Party Membership

This graph shows the approximate number of members of the formal political party from 1974 through to 1999.

Please note that the graph has been lifted as an image from a powerpoint slide - I do not yet have access to the source data. The scale is such that the thickness of the black line represents about 100 members, and if you click on the image to enlarge it you will see that the line itself has been displaced down with respect to the Y axis (membership was not in negative numbers up until 1978!). It is the overall shape and approximate numbers that are important. As we acquire accurate figures we will replace the image and provide a data table for those obsessed with knowing exactly how many party member there were at a given date...

In a sense the first surge in potential membership took place in 1972 when "hundreds, possibly approaching a thousand"1 (the exact number was never known) of people responded to the publication of Blueprint for Survival with requests to join. As with all subsequent jumps in membership, lack of capacity to deal with the rush and convert the potential members into a political force stymied development. In 1972 the responses were simply stored in cardboard boxes until handed over to PEOPLE 2 years later (Feb'74) when MS merged into PEOPLE. By then the caravan had moved on, and there were more immediate problems of standing in two general elections and creating a party organisation.

From the beginning in 1973 membership initially hovered around the 100 mark and then rose steadily to about 500 after the change of name in 1975. In March 1978 it stood at about 373 "with applications being received daily"2, and by the time the '79 election was in sight it was 500.  The decision to field over 50 candidates in the 1979 general election and thus be entitled to a party election broadcast (PEB) certainly paid off. Although the results were not particularly good - averaging 1.5% in the constituencies where Ecology stood - the publicity resulted in the first surge in membership which increased 10-fold to just over 5000 within a year.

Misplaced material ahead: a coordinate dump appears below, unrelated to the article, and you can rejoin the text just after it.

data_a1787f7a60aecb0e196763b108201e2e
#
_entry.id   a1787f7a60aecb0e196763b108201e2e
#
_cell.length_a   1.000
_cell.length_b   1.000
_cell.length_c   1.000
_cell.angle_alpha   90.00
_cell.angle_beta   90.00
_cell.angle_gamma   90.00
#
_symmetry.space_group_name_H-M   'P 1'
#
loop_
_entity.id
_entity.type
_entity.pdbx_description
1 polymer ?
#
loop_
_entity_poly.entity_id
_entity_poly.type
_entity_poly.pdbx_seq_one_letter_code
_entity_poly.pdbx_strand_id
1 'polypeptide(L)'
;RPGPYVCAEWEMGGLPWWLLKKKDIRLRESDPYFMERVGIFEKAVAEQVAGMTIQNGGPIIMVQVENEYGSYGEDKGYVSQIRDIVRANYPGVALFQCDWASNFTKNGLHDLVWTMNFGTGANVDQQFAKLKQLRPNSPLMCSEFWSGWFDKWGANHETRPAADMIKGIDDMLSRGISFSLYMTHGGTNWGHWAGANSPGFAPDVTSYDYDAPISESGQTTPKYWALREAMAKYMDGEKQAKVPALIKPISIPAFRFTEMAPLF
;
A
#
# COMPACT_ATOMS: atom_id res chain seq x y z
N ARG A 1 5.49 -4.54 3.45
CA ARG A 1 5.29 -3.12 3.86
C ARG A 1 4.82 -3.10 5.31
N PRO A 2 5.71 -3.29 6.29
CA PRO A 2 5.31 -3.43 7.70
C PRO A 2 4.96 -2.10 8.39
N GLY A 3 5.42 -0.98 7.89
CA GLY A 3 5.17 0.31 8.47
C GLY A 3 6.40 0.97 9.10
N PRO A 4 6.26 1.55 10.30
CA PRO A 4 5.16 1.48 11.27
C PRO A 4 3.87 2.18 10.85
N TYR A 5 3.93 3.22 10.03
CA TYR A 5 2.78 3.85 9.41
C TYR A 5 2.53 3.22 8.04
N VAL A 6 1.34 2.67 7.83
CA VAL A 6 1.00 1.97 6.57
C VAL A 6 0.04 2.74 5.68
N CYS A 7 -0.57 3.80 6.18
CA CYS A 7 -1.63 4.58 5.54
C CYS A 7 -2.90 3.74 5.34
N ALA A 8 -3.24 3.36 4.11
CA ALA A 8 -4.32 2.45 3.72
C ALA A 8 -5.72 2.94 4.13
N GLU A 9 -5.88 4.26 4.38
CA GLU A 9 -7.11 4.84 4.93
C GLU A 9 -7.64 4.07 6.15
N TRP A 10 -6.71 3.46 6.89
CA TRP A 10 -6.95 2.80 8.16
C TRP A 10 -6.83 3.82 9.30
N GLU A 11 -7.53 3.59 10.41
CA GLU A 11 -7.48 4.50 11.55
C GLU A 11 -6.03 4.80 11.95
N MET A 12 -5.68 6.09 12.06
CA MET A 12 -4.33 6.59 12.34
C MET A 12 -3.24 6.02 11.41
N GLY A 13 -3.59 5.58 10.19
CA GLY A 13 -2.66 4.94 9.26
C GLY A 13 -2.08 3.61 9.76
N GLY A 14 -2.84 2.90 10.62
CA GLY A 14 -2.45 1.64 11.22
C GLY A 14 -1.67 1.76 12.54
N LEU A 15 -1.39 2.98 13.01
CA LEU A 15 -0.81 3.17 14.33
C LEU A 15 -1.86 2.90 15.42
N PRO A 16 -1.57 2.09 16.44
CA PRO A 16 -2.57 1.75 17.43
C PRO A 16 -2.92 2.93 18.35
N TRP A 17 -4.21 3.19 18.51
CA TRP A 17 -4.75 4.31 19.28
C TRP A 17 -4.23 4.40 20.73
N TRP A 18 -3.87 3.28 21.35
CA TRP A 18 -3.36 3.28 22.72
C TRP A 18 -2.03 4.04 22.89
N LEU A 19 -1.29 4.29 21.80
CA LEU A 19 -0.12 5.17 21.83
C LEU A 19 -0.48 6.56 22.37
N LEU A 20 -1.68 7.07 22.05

Throughout the first half of the 80's membership held at around 5000. The party took on a more radical flavour with the influx of a new younger generation who sometimes clashed with the traditionalists view of an electoral and parliamentary route to a green society. The creation of the SDP shifted media attention away to a different type of new politics.

In 1983 membership dipped slightly, but the success of the German Greens which was widely reported with the 1984 European election results, encouraging local election results, minor publicity around the 1987 general election (largely thanks again to the PEB), the growth of green movement politics and the change of name from an 'ology' to a colour all perhaps contributed to a gradual rise in numbers to over 7000 in 1988. 

It is worth remembering that during this period there were only four television channels available, audiences were huge with over a third of the population watching the most popular shows, and crucially PEBs were shown simultaneously on all four channels, so despite the surge in electricity demand as the nation went to put on its kettles, they were seen by very large numbers of people.

At the time of the 1989 election membership had already reached 10,000 and over the following year it continued to rise. peaking at just off 20,000 in late 1990. 

However the party lacked the organisation to involve and retain the new members, internal strife didn't help, and membership numbers started to slide from mid 1990 as many were disappointed that the high Green euro vote didn’t lead to tangible political gains and many new members simply failed to renew. Some did actively resign - particularly where activists resign or publicly step back from active involvement this has a knock-on effect of other "armchair" members loosing interest.

Media attention, which had been intense and increasingly critical following the election, also faded away as the mainstream parties tried to put on green clothes. All of this contributed to numbers continuing to fall through to 1995 when they dipped below 4000. 

And there they remained, hovering around the pre-surge level of 4 to 5 thousand through the remainder of the 90s. Even the election of the first UK Green MEPs in 1999 failed to immediately boost numbers and it wasn't until 2002 that a slow recovery started.

For comparison the three main parties membership during the period 1970 to 2000 was declining. The Conservatives started around 1 million and were down to 400 thousand by 2000. Labour dropped from 700 to 350 thousand and the Liberals from 200 to around 50 thousand.

The political greens remained a tiny force throughout.


 

Sources: 1. Lesley Whittaker in Recollections of Early Days
2. EP News March'78 NEC report on p2
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